HomeArtificial IntelligenceAaron Levie leads Box into its third era focused on workflow automation...

Aaron Levie leads Box into its third era focused on workflow automation and AI

Box began life Nearly 20 years ago in a dorm room at USC, Aaron Levie was designing an internet file storage and sharing system. A number of years later, Levie's original idea became mainstream and he moved to enterprise content management within the cloud. At the time, this was a radical idea in an industry dominated by on-prem giants like Microsoft, EMC, IBM and OpenText.

Traditional enterprise content management, whether on-premises or within the cloud, involves storing, managing, securing and controlling unstructured content. This has all the time been tougher to administer than data that exists in neat columns and rows in a database.

Today the industry is changing again and Box is once more working to position itself on the forefront of this modification. Levie has all the time had a knack for seeing where the puck goes, and his company embraces the software shift toward AI and workflow automation.

Last yr, Box bought Crooze, a small company that makes a speciality of workflow automation and metadata management with integrations into Box, making it a logical acquisition goal. The ability to administer metadata is central to many content management automations since it provides the software with the flexibility to discover and understand the character of the content when no other structure exists. This will help move several types of content – ​​whether documents, videos, images or audio – through automated workflows and reduce many monotonous tasks that were previously done by bored and annoyed people.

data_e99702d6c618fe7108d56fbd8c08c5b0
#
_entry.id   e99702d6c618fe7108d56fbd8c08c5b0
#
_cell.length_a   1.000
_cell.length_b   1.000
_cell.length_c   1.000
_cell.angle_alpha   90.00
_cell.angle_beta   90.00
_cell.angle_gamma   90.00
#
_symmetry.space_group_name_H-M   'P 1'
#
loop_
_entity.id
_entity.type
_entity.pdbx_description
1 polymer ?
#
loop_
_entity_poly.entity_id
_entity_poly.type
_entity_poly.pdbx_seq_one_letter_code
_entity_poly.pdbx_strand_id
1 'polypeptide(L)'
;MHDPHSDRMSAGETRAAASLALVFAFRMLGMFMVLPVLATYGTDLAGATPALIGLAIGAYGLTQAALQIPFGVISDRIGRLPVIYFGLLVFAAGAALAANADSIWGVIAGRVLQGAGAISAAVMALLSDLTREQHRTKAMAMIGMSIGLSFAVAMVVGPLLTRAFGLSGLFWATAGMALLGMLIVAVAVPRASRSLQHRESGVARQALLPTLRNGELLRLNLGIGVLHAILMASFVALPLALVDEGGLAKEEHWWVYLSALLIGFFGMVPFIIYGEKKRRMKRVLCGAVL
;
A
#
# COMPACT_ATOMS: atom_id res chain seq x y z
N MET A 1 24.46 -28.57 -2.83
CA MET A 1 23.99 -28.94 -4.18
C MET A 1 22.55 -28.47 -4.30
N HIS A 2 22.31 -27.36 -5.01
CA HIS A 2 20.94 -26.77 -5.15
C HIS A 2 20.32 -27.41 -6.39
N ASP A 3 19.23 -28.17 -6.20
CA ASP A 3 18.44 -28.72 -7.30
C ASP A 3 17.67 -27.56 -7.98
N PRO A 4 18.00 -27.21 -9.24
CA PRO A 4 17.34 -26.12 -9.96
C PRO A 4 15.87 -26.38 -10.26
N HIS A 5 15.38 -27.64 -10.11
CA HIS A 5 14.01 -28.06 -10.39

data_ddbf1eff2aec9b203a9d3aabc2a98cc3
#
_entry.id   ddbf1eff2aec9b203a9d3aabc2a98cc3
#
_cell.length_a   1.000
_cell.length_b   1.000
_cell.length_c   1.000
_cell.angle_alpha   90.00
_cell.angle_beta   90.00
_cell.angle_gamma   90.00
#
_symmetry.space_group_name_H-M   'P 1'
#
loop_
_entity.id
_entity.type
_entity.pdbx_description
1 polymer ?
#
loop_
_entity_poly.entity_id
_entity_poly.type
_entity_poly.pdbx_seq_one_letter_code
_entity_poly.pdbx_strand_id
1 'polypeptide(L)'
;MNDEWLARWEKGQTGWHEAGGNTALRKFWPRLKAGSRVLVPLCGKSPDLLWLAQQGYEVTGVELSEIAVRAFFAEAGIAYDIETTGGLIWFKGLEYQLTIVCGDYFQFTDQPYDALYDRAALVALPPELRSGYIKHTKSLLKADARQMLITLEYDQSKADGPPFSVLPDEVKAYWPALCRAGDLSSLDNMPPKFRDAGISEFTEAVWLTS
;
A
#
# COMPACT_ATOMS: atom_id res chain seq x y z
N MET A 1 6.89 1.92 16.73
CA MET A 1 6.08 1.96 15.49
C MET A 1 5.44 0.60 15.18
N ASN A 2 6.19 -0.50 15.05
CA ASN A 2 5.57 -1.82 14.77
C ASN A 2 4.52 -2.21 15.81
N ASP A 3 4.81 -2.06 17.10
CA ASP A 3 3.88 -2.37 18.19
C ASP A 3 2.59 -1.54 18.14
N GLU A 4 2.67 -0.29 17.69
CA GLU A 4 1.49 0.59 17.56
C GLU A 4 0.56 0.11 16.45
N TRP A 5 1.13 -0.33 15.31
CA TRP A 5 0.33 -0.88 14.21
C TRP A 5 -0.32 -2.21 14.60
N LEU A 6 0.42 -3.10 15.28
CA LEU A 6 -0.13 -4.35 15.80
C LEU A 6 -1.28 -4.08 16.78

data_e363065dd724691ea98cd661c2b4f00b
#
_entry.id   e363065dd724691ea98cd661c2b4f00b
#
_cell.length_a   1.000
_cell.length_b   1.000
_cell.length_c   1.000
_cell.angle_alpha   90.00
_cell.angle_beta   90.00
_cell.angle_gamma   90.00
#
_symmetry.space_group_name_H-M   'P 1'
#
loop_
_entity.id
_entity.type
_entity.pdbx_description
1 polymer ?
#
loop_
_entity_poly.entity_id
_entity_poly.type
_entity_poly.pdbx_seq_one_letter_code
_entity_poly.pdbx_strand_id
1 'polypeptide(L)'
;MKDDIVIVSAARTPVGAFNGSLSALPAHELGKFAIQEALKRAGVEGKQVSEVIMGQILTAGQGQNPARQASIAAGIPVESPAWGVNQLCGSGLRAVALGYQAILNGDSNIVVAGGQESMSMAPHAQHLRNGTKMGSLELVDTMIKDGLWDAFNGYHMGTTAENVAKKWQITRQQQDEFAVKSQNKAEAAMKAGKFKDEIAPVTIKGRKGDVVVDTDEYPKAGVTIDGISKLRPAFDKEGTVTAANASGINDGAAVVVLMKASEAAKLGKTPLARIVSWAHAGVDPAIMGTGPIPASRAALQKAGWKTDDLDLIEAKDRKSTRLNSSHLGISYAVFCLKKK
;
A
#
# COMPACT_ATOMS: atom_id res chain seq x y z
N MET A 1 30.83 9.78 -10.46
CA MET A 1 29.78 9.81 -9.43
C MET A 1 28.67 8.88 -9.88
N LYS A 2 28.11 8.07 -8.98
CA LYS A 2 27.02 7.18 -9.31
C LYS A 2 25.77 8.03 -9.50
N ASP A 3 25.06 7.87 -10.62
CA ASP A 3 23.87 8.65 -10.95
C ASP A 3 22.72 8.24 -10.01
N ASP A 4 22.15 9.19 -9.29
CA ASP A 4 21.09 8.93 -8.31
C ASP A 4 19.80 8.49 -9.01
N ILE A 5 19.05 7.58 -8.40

But what Box is doing with Crooze and generative AI may very well be part of a bigger shift within the content management industry that may very well be as vital because the shift from on-premise to the cloud that Box helped lead 15 years ago.

Put content into motion

Levie is actually enthusiastic about the chances that Crooze technology can bring to the platform. “This is a really big deal. The strategy to give it some thought is that for the primary time in Box you’ll give you the option to construct no-code applications that may will let you render your content for any business process you wish,” Levie told TechCrunch. In other words, users can create custom applications that reflect business processes and make the content far more useful.

He is aware that the folder structure is barely partially sufficient, especially in the case of large amounts of unstructured content comparable to contracts. When looking through virtual folders, it becomes cumbersome pretty quickly to seek out a contract, let alone more detailed parts of the contract.

“But with a no-code application development environment, you’ll be able to create an actual dashboard that shows all your contracts and all of the info in those contracts and helps you automate the workflows around those contracts,” he said. This can include edits, approvals, electronic signatures, etc.

Generative AI also plays a task here, allowing users to question the content inside the folders to raised understand it or find specific pieces in a way that wasn't possible with traditional enterprise search. Summary features allow users to maintain track of a big cache of content without having to read every line. In terms of workflow, the coding capabilities of generative AI will help robotically create custom workflows based on specific requirements.